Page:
- Your child should not go to school or nursery until 48 hours after the last episode of diarrhoea and vomiting.
- Your child should not go swimming for 2 weeks after the last episode of diarrhoea and vomiting.
After leaving hospital
Continue to encourage your child to take fluids and introduce food or milk. Remember loose stools may take up to 2 weeks to resolve. See a Doctor if your child stops drinking or has fewer wet nappies than usual.
Your child needs to be seen urgently if they become dehydrated, have dry nappies/not going to toilet for a wee, or becomes sleepier.
By law the hospital must inform the Environmental Health Department if certain bacteria are found, like Salmonella and E-coli. You may be contacted by an environmental health officer if your child’s sample contains certain viruses or bacteria. This is to help them find out how the infection started and if there was any food, shop or restaurant involved.
If you have any questions you can contact NHS111
General Advice and Consent
Most of your questions should have been answered by this leaflet, but remember that this is only a starting point for discussion with the healthcare team.
Consent to treatment
Before any doctor, nurse or therapist examines or treats your child, they must seek your consent or permission. In order to make a decision, you need to have information from health professionals about the treatment or investigation which is being offered to your child. You should always ask them more questions if you do not understand or if you want more information.
The information you receive should be about your child’s condition, the alternatives available for your child, and whether it carries risks as well as the benefits. What is important is that your consent is genuine or valid. That means:
- you must be able to give your consent
- you must be given enough information to enable you to make a decision
- you must be acting under your own free will and not under the strong influence of another person
Information about your child
We collect and use your child’s information to provide your child with care and treatment. As part of your child’s care, information about your child will be shared between members of a healthcare team, some of whom you may not meet. Your child’s information may also be used to help train staff, to check the quality of our care, to manage and plan the health service, and to help with research. Wherever possible we use anonymous data.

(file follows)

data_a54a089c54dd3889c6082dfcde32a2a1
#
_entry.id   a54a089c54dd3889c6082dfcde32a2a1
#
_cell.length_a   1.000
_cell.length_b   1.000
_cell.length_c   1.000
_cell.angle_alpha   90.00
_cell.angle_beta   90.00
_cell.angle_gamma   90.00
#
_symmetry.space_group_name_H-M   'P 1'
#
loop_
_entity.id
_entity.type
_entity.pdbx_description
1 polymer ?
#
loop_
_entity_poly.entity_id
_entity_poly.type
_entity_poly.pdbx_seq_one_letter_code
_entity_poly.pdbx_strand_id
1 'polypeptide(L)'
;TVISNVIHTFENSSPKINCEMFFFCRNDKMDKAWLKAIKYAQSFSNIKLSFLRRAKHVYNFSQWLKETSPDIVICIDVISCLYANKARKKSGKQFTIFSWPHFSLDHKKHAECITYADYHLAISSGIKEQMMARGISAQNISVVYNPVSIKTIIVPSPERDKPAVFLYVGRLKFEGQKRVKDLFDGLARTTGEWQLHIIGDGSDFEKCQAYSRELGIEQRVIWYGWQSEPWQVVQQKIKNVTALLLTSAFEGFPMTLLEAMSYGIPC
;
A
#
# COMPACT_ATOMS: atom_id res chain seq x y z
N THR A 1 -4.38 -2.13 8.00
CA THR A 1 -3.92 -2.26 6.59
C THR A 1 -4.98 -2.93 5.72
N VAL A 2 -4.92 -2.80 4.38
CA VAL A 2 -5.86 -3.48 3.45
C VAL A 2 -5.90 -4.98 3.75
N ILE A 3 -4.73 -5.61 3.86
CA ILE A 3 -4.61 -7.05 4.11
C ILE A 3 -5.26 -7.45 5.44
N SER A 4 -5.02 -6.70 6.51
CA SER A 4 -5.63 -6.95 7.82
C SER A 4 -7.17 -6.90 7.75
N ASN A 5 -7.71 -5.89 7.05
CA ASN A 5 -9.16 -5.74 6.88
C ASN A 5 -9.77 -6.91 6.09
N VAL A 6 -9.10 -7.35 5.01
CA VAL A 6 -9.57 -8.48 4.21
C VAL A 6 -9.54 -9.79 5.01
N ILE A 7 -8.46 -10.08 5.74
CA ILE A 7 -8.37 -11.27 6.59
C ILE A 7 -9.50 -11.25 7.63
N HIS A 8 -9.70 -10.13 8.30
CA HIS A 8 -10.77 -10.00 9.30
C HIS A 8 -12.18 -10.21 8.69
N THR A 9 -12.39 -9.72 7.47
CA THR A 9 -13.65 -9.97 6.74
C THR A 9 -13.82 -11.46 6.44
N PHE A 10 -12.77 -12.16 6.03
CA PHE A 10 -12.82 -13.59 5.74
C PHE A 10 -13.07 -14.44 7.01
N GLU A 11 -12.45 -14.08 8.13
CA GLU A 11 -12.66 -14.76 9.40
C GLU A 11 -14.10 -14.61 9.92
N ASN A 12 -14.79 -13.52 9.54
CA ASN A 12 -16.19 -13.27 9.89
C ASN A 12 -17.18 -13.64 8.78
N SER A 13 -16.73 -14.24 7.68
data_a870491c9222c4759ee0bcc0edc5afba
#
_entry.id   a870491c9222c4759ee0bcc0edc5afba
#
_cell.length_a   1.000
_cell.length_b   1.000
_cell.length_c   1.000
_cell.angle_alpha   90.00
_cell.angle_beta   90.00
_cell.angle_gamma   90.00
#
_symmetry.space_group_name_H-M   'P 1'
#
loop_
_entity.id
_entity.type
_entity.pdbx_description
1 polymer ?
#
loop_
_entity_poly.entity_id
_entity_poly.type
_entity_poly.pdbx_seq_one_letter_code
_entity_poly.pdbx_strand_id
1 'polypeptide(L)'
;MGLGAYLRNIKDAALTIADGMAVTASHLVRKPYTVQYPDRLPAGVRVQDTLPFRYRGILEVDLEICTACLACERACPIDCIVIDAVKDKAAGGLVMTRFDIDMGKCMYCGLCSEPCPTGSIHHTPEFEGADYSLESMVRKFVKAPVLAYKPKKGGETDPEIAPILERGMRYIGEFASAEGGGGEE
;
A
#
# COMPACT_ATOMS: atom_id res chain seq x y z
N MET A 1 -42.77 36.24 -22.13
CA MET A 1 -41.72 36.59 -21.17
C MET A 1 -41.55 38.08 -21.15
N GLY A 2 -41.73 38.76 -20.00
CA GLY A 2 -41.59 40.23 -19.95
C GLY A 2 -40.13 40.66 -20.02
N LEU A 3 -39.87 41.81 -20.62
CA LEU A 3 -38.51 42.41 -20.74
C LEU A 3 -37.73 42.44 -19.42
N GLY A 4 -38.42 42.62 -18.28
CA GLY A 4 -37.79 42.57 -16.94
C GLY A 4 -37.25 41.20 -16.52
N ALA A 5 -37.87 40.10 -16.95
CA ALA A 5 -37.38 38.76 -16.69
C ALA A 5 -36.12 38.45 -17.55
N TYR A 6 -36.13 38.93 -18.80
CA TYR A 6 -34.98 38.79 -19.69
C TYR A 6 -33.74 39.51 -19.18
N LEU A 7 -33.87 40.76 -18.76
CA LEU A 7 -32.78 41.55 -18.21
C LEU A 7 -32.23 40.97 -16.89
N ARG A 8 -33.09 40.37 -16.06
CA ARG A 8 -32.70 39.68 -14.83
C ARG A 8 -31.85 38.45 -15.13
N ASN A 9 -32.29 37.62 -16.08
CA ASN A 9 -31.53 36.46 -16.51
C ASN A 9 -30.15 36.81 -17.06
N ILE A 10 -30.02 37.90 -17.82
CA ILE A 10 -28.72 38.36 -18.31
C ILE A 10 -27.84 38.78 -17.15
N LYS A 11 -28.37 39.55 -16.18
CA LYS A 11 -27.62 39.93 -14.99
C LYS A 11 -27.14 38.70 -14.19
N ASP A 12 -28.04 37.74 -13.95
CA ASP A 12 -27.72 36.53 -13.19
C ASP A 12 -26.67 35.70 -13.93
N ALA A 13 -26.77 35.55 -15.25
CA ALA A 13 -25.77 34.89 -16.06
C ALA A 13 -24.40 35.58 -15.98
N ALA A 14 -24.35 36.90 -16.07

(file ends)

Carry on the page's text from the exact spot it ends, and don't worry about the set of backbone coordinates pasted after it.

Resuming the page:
We may pass on relevant information to other health organisations that provide your child with care. All information is treated as strictly confidential and is not given to anyone who does not need it. If you have any concerns please ask your child’s doctor, or the person caring for your child.
Under the General Data Protection Regulation and the Data Protection Act 2018 we are responsible for maintaining the confidentiality of any information we hold about your child. For further information visit the following page: Confidential Information about You.
If you or your carer needs information about your health and wellbeing and about your care and treatment in a different format, such as large print, braille or audio, due to disability, impairment or sensory loss, please advise a member of staff and this can be arranged.
Your newborn baby’s NHS number
An NHS number is allocated to everyone whose birth is registered with a Registrar of Births and Deaths in England and Wales. You already have an NHS number and your baby will be assigned an NHS number soon after birth. Your NHS number is unique to you and provides a reliable means of linking you to the medical and administrative information we hold about you. NHS numbers are allocated on a random basis and, in themeselves, provide no information about the people to whom they relate.